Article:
2016 was a huge year for legal marijuana.
Four states – California, Massachusetts, Nevada, and Maine – all voted to fully legalize marijuana use, cultivation, distribution, and sales in the November 8 election. When the changes to the various state laws take effect, the number of states with fully legal cannabis will increase to eight (plus Washington, DC).
Though that’s still a fraction of the US, California has an outsize impact; with nearly 40 million residents, it’s the most populous state in the union. As a result, 21% of US citizens will soon live somewhere with access to fully legal marijuana.
More starkly: One in five people in the US will soon live somewhere with legal weed.
The states that have fully legalized marijuana are Colorado, Washington, Oregon, Alaska, California, Massachusetts, Maine, and Nevada. Those states and DC combined account for over 68 million Americans.
By far, the most impactful state to have full legalization is California. Voters there overwhelmingly chose yes to the ballot initiative to legalize marijuana, Proposition 64, in Tuesday’s election.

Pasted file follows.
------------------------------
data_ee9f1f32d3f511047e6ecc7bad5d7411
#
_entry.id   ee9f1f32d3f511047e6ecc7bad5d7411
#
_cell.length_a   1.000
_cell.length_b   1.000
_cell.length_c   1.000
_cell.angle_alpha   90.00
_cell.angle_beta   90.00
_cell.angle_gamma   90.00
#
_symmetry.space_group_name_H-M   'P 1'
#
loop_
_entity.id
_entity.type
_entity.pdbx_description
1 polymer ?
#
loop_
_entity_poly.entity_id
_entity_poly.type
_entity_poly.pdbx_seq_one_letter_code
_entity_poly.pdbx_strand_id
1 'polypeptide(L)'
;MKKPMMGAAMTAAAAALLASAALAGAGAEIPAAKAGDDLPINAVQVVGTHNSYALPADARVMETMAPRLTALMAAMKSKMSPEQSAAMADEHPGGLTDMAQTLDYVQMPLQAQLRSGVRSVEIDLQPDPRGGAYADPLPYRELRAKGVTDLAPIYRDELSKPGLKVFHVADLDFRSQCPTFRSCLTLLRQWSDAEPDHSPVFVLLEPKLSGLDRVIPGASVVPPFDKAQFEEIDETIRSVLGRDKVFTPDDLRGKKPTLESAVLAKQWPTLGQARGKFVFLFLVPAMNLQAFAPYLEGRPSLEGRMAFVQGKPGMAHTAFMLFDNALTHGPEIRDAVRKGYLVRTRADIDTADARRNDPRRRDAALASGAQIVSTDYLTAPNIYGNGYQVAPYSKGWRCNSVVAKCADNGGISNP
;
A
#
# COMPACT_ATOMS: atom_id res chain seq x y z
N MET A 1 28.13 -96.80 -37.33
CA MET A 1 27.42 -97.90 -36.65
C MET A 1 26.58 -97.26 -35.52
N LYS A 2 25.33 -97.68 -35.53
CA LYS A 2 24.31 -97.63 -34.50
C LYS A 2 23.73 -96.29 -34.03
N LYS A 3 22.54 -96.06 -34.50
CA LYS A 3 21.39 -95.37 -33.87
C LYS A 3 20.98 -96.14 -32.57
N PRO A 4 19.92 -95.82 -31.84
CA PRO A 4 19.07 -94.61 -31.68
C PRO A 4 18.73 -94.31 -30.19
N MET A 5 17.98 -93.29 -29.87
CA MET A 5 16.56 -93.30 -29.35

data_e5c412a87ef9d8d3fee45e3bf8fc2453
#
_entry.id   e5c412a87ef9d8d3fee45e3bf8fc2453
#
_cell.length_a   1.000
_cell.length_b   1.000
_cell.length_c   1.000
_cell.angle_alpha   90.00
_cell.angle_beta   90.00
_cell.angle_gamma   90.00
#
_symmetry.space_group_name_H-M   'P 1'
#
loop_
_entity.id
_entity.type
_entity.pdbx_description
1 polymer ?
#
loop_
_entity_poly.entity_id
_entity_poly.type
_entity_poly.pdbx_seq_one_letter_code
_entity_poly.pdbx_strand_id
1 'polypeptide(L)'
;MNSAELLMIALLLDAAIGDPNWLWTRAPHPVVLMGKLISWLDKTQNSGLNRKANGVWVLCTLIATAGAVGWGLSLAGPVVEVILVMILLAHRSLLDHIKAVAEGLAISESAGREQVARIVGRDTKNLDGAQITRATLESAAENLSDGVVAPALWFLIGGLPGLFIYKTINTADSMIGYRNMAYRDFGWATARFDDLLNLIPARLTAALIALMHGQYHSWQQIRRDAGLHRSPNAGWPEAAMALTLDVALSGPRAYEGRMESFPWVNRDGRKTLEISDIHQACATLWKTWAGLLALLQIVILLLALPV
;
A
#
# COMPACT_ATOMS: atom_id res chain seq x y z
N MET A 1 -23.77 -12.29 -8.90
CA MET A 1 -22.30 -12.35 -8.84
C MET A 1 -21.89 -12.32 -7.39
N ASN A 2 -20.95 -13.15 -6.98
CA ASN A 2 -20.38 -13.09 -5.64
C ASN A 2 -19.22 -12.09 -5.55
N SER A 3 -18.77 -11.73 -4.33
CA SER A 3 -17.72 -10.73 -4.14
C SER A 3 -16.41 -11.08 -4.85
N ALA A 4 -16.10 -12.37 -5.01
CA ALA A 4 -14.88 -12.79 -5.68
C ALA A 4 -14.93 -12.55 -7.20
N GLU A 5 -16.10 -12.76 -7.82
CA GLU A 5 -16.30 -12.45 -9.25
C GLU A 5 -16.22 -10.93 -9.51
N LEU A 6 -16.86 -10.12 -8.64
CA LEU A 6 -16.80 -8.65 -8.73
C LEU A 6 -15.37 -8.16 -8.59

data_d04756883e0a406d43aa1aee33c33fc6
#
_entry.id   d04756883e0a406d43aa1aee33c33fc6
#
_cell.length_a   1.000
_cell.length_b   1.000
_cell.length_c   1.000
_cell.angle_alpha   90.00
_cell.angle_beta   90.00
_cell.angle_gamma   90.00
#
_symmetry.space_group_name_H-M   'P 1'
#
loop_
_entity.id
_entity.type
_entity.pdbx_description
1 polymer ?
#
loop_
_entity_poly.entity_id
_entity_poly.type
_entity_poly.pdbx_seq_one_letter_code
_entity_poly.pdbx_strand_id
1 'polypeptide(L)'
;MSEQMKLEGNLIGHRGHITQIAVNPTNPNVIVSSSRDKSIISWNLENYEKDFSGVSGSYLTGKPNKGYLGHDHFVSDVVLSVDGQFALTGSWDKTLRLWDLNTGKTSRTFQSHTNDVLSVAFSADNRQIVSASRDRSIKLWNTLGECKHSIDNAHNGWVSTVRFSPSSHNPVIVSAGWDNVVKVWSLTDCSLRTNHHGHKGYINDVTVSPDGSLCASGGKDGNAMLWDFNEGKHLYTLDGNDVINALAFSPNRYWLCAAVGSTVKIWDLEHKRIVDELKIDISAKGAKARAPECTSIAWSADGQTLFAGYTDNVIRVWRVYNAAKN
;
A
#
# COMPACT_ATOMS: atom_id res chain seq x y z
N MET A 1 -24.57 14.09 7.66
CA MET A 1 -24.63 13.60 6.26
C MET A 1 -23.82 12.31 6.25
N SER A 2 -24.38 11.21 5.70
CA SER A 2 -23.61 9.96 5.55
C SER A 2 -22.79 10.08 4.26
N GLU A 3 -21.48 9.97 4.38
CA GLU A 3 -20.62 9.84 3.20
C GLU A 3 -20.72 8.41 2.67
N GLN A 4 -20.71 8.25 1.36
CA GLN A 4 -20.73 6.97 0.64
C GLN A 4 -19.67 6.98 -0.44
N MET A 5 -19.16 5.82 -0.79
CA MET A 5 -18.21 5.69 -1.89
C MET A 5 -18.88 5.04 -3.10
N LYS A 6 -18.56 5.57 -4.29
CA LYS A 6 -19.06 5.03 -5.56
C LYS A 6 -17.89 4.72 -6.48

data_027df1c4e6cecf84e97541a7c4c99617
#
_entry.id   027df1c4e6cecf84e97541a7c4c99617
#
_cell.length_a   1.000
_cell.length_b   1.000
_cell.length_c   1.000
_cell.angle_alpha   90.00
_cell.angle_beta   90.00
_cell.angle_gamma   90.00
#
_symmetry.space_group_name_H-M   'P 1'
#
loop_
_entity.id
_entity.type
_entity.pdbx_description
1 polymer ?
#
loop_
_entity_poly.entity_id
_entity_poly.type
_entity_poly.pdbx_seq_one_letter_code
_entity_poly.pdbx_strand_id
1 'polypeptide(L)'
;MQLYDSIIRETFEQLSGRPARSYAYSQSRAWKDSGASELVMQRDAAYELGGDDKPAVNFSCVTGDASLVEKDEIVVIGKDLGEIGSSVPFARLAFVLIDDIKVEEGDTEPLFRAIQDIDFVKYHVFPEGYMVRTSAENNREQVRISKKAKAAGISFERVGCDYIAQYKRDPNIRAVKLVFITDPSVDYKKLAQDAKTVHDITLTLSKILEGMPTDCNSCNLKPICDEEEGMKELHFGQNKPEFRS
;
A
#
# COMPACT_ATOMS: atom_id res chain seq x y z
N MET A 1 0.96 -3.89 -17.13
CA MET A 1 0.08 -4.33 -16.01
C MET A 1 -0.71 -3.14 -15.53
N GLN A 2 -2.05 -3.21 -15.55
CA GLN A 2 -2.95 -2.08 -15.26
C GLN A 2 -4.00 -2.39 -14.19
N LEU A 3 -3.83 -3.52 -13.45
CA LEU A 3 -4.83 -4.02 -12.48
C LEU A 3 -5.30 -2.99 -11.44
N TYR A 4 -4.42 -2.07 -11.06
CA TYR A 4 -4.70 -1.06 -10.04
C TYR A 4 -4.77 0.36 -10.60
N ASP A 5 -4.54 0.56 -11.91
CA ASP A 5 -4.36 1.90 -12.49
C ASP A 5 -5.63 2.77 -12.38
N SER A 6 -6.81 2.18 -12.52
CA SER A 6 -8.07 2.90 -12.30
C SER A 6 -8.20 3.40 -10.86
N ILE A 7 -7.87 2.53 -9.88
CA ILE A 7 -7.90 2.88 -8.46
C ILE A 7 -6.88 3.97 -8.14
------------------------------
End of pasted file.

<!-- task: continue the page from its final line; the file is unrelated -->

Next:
Fifty-six percent of voters said yes to the initiative.
As of 12:01 a.m. on Wednesday, marijuana use was fully legal in California for those 21 and older. There’s a $100 fine for smoking in public, and driving under the influence of marijuana remains illegal. California residents are allowed to grow up to six plants in their homes, and recreational sales from shops will become legal on January 1, 2018. The legislation is similar in the other three states that voted in favor of legalization last week.
The immediate implications for California’s economy are expected to be huge.
California is looking at $1.5 billion flooding into the marijuana market because of change in law, a number that is projected to swell to just shy of $3 billion in 2019 and nearly $4 billion by 2020, based on the latest report from New Frontier Data and ArcView Market Research.
The US’s most populous state is already pulling in billions annually from medical marijuana, which was legalized in California by Proposition 215 back in 1996. The total size of the cannabis market there is expected to reach $4.27 billion in 2018 and then $6.45 billion by 2020, according to ArcView’s projections.
Another question is what impact the presidential election will have on the ongoing push toward nationwide marijuana legalization. Though no one knows for sure, Bloomberg has an interesting look into how the legal marijuana industry is reacting.